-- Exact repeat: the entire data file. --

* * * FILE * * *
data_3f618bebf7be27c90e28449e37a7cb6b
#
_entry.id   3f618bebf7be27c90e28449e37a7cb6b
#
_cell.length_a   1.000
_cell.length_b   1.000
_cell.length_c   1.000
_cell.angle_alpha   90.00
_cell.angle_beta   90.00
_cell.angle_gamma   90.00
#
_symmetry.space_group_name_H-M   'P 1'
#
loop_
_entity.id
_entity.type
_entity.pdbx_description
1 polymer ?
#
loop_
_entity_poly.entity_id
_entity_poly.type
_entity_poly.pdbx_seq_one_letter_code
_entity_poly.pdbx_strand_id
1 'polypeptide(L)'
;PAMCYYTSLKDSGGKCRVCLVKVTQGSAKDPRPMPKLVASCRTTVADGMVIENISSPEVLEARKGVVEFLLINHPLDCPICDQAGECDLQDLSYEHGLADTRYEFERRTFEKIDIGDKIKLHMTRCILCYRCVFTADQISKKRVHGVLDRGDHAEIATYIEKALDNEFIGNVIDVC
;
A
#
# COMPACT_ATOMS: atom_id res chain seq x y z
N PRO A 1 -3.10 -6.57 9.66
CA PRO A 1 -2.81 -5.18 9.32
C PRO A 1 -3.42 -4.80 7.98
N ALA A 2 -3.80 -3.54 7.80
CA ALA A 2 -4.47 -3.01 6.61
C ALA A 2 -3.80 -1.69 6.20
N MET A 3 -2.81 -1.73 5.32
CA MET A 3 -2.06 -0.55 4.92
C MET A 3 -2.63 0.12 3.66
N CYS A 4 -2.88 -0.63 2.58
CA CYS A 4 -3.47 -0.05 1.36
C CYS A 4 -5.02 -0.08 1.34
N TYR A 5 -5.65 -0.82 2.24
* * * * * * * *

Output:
data_3f618bebf7be27c90e28449e37a7cb6b
#
_entry.id   3f618bebf7be27c90e28449e37a7cb6b
#
_cell.length_a   1.000
_cell.length_b   1.000
_cell.length_c   1.000
_cell.angle_alpha   90.00
_cell.angle_beta   90.00
_cell.angle_gamma   90.00
#
_symmetry.space_group_name_H-M   'P 1'
#
loop_
_entity.id
_entity.type
_entity.pdbx_description
1 polymer ?
#
loop_
_entity_poly.entity_id
_entity_poly.type
_entity_poly.pdbx_seq_one_letter_code
_entity_poly.pdbx_strand_id
1 'polypeptide(L)'
;PAMCYYTSLKDSGGKCRVCLVKVTQGSAKDPRPMPKLVASCRTTVADGMVIENISSPEVLEARKGVVEFLLINHPLDCPICDQAGECDLQDLSYEHGLADTRYEFERRTFEKIDIGDKIKLHMTRCILCYRCVFTADQISKKRVHGVLDRGDHAEIATYIEKALDNEFIGNVIDVC
;
A
#
# COMPACT_ATOMS: atom_id res chain seq x y z
N PRO A 1 -3.10 -6.57 9.66
CA PRO A 1 -2.81 -5.18 9.32
C PRO A 1 -3.42 -4.80 7.98
N ALA A 2 -3.80 -3.54 7.80
CA ALA A 2 -4.47 -3.01 6.61
C ALA A 2 -3.80 -1.69 6.20
N MET A 3 -2.81 -1.73 5.32
CA MET A 3 -2.06 -0.55 4.92
C MET A 3 -2.63 0.12 3.66
N CYS A 4 -2.88 -0.63 2.58
CA CYS A 4 -3.47 -0.05 1.36
C CYS A 4 -5.02 -0.08 1.34
N TYR A 5 -5.65 -0.82 2.24